Copenhagen Beer Celebration 2016


Copenhagen Beer Celebration at Øksnehallen

After timing not being on my side last year, visiting Copenhagen Beer Celebration was unachievable in 2015 but the excitement of CBC 2016 had plenty of time to build. Even the day the tickets were released was pretty exciting. Expecting a major rush on tickets I sat with a laptop and iPad, alongside some homebrew, waiting for tickets to become available. Over the next few days it seemed I didn’t have to be so proactive but I had my tickets and that’s all that mattered to me. With each four hour session costing £50;  almost £200 for all four session; the trip took some commitment but after a great experience at Borefts the year before, there would be no second thoughts. Flights aren’t too costly and accommodation can be as expensive or inexpensive as you like.


So many huge imperial stouts available

Turning up on the first morning you could see what this festival meant to the people who were attending. Welcome to pure beer geekery. Put together by the people at Mikkeller only the biggest and best beers were going to be served this weekend. The queue was long; long before the 10am opening time but the weather was absolutely glorious. I think I’ve rarely attended a beer festival in bad weather. An organised system meant we were in by 10:30 and you could feel the buzz in the air. A buzz further developed by my first beer, To Øl Black Baal; a massive 14% coffee infused triple black IPA. I remind you it wasn’t quite 11am…


Mikkeller locations around Copenhagen
Photo: Paul Abram

A long row of bars ran along the far wall with small islands of bars in the middle of the room; each bar with two of their selected beers pouring, the ethos being that “when it’s gone, it’s gone”. This brings me to my first, and probably only qualm… People queuing for easily over an hour for a free 50ml of beer. The room was full of beer! delicious beer! I wasn’t one for wasting time stood in a queue. Hill Farmstead and The Rare Barrel being the main culprits and Three Floyds with their Dark Lord release. As I left the first session I walked straight up to the Rare Barrel stand and got one of their two beers. Forces Unseen was a fruity golden ale with a little bit of funk and a little bit of acidity. It was a fantastic 50ml beer but I’m happy I didn’t queue for half an hour for it.


No queuing for The Rare Barrel

Ignoring the statement above I did join a short queue for Omnipollo’s Agamemnon Imperial Stout only for the last glass to be enjoyed by the gentleman in front of me. That’s what queuing does; it disappoints. The Blueberry Lassi Gose was pretty tasty though. Over all four sessions many of their beers served with ice cream or through ice cream creating a whole new texture and sensation.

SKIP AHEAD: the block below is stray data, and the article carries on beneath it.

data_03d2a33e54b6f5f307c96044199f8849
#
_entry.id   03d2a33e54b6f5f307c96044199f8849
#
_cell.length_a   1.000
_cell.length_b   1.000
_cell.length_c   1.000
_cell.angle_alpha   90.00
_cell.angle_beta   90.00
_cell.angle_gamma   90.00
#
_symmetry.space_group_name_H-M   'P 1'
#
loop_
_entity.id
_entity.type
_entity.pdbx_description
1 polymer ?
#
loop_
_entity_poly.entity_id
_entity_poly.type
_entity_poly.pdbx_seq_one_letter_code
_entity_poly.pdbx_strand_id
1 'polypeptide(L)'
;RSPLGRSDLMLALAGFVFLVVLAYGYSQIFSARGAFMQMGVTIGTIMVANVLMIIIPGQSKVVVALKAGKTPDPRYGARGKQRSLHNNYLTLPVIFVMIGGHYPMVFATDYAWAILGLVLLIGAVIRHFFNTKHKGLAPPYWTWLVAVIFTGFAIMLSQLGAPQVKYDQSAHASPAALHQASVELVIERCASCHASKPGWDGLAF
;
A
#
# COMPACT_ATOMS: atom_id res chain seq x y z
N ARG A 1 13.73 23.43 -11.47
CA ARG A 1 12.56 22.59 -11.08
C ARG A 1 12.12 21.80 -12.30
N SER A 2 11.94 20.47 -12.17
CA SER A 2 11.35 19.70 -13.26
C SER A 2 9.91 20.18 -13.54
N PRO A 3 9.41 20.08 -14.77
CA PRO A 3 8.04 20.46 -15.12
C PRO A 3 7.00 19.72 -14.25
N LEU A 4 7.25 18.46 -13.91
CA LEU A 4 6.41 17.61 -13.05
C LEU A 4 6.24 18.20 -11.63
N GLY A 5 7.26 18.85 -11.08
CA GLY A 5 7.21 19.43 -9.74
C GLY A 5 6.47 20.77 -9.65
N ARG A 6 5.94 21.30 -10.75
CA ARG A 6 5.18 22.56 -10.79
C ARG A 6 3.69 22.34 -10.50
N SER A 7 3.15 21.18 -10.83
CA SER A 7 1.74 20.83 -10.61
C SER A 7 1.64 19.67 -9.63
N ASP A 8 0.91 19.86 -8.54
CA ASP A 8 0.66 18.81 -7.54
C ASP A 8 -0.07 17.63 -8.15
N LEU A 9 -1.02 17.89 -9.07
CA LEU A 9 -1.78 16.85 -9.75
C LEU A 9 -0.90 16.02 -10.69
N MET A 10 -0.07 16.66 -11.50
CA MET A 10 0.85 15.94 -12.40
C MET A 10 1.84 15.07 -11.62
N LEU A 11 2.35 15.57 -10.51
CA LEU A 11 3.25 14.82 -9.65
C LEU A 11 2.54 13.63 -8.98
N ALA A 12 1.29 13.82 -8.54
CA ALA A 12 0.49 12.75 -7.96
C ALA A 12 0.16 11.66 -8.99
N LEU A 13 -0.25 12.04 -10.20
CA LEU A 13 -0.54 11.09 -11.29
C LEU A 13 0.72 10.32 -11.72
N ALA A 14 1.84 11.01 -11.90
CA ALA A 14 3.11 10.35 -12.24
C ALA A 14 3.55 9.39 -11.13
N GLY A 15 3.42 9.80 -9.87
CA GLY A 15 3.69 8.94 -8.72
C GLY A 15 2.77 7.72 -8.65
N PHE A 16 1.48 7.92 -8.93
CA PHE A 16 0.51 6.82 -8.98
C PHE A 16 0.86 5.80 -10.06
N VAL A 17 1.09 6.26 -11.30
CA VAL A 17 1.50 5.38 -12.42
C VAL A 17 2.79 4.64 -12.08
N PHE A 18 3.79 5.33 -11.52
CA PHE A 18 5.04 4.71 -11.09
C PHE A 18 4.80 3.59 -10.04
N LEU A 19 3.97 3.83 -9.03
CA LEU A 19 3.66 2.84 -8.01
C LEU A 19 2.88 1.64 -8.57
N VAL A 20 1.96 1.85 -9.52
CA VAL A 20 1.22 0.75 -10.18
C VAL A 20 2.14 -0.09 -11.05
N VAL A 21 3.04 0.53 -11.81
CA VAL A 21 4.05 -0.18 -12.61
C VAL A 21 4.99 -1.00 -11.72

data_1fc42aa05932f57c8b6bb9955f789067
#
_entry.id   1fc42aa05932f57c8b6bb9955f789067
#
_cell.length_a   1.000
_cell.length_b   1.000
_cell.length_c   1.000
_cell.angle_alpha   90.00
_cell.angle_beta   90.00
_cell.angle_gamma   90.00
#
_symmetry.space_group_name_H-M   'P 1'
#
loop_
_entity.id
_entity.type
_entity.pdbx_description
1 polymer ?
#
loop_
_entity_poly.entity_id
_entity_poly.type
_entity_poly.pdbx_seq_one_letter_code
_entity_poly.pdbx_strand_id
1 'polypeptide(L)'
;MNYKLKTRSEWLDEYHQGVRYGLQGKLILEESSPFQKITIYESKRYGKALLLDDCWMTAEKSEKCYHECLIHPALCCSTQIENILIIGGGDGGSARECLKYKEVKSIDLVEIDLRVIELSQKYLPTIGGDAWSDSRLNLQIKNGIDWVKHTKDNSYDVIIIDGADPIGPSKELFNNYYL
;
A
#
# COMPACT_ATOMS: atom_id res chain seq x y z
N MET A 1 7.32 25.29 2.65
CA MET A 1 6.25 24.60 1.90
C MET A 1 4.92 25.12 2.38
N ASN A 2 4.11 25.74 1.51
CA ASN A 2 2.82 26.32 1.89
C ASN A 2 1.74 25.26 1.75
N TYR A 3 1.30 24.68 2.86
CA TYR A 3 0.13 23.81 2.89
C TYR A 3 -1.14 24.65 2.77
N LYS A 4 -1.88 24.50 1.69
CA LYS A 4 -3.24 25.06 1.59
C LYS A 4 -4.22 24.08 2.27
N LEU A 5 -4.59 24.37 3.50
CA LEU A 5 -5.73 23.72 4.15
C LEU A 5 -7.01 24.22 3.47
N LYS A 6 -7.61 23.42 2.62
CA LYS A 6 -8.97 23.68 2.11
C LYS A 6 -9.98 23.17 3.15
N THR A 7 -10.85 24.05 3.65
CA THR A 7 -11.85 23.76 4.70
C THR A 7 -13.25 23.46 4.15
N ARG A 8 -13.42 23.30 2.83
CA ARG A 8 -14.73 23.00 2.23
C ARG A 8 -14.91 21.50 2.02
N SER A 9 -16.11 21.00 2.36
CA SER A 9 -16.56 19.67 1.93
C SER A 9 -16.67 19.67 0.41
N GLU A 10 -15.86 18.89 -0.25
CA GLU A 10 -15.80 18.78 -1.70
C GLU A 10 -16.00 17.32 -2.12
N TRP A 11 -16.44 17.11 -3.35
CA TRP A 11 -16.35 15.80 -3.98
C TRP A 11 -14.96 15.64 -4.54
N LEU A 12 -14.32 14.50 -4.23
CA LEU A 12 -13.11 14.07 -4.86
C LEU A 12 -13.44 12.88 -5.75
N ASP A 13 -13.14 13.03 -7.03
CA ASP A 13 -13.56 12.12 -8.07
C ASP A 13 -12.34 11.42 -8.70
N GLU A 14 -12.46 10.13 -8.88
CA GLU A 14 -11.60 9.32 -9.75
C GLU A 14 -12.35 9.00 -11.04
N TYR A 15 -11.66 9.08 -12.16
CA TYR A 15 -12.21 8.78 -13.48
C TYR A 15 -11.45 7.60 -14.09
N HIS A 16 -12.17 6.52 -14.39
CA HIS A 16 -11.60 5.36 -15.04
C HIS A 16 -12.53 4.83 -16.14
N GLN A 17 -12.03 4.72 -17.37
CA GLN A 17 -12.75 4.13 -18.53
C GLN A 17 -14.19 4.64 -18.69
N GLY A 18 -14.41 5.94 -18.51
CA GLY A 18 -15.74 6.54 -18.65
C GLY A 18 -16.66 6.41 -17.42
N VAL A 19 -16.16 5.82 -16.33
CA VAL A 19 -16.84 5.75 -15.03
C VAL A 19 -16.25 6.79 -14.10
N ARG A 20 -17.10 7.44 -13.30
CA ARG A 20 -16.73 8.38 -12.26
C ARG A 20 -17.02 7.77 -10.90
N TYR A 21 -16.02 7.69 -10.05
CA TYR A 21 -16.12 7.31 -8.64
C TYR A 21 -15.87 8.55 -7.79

Omnipollo’s Bar with ice cream machines
Photo: Paul Abram

With each brewer only having two beers a session it felt like everyone brought their A-game. Whether this was a big barrel aged imperial stout tipping the scales at 12% or a session pale ale with a perfectly balanced hop profile, when the brewers were serving they couldn’t be more friendly and open to discussion about what they had to offer. Sometimes it was difficult to tear yourself away. Even the attendees couldn’t have been more friendly; merely eye contact was enough to engage each other in conversation no matter what nationality, asking what each other were drinking and recommending the next beer to go for. My preconceptions of the event having an air of pretension were completely blown out of the water.


Like this guy…
Photo: Paul Abram

The week before the festival, I’d worked my way through the beer list for each session highlighting which beers I definitely wanted to have but the list went out the window when you’re surrounded by around 130 different beers per sessions. I’d be crossing the hall to go to Crooked Stave’s stall and end up stopping up at Prairie half way down. For the Beer Ticker, CBC is great; 50ml shots of rare beers your friends have never tried will really make them jealous but for me, I wanted to savour these beers that I may never sample again. Occasionally I’d go back for seconds but with so much availability there was always something new to try.


Picking Beer – Yellow Session

Beer of the Session

Yellow – Friday a.m.

Brewski – Mango DIPA

A great balance of sweet tropical fruit with a bitter hop profile produce a very drinkable 8% IPA. Incredibly refreshing on what was a lovely and warm morning

Blue –  Friday p.m.

 Crooked Stave – Nightmare on Brett

This bretted dark ale has an incredibly tart acetic flavour bolstered by the raspberry addition in this version of the beer

Red – Saturday a.m.

Magic Rock/Surly Brewing– Unhuman Cannonball/BA Darkness (Black n’ Tan)

What better way to shake off a hangover than an imperial Black and Tan. Unhuman Cannonballs big hoppy bitterness with some boozy bourbon barrel sweetness. Who needs Paracetamol?

Green – Saturday p.m.

To Øl – Mr Orange

Having had this on my first day at Taphouse I really wanted another sample. A juicy bitter from both hops and fruit additions. A very citrusy and refreshing beer


Brewski’s fruity delights
Photo: Paul Abram

I really enjoyed Copenhagen Beer Celebration. I believe its a beer festival concept that I think we are short of in the UK. I had the opportunity to sample rare and exciting beers I may never get to try again and with so many new breweries opening in the UK maybe this type of event will start cropping up in the future.


Wonderful CBC 2016
Photo: Paul Abram


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